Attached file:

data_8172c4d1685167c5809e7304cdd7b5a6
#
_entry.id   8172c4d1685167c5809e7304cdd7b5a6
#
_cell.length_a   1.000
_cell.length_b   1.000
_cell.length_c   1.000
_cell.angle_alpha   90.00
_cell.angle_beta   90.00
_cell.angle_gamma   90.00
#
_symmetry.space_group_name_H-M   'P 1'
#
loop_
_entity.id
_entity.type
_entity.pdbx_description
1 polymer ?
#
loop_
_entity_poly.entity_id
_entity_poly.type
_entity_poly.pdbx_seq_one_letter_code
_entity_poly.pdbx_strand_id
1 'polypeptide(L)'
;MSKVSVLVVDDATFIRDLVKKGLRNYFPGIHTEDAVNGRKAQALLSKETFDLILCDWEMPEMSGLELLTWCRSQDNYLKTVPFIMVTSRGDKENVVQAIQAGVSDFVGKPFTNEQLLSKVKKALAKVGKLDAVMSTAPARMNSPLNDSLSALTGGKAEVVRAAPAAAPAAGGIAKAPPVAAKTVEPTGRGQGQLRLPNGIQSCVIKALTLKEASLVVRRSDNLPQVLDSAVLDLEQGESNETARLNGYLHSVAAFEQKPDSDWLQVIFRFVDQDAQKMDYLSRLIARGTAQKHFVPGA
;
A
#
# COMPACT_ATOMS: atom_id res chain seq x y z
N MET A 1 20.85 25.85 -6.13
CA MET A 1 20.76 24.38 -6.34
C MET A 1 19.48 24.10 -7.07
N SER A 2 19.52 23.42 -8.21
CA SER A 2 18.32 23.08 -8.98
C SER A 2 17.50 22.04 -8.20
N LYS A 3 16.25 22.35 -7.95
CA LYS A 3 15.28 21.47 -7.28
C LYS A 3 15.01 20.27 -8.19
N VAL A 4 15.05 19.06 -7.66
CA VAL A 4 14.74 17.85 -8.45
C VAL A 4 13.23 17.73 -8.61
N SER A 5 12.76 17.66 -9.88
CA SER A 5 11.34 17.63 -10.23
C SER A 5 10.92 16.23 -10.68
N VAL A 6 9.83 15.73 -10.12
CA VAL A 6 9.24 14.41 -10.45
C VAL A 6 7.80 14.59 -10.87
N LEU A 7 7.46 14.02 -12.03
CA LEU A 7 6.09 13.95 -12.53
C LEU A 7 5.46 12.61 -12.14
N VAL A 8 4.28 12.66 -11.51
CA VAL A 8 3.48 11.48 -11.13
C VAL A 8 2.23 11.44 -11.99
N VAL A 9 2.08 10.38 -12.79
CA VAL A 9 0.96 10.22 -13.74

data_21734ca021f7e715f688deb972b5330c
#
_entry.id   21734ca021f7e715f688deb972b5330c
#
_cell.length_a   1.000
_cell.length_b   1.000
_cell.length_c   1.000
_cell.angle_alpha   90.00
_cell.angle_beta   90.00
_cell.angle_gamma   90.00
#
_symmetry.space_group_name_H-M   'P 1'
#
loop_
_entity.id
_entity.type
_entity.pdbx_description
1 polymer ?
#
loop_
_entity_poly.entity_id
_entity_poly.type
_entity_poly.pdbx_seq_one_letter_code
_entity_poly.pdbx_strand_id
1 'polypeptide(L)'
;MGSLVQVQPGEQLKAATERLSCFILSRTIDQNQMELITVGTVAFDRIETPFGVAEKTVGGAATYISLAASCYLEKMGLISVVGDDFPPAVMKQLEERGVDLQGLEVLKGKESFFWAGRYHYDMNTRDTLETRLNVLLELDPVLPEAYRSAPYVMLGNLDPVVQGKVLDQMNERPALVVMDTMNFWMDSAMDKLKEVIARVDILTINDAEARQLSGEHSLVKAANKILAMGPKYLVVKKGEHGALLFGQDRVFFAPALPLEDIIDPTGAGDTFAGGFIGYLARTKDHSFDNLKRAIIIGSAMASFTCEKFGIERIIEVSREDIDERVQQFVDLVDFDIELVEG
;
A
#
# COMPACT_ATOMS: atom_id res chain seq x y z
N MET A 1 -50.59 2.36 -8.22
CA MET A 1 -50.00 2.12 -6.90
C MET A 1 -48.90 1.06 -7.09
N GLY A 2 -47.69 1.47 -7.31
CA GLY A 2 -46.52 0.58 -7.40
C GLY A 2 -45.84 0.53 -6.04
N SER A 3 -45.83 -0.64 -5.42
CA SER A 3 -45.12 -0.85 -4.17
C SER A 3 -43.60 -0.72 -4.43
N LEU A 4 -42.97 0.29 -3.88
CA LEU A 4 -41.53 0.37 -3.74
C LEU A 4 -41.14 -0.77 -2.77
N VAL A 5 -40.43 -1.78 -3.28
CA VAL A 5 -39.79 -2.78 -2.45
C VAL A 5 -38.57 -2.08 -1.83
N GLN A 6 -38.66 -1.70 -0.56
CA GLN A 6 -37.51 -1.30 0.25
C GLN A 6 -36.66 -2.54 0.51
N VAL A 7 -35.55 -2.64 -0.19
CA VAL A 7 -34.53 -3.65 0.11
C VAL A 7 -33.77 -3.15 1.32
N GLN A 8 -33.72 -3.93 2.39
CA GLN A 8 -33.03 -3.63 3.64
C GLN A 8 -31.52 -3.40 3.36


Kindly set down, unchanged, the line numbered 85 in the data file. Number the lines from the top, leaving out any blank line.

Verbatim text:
#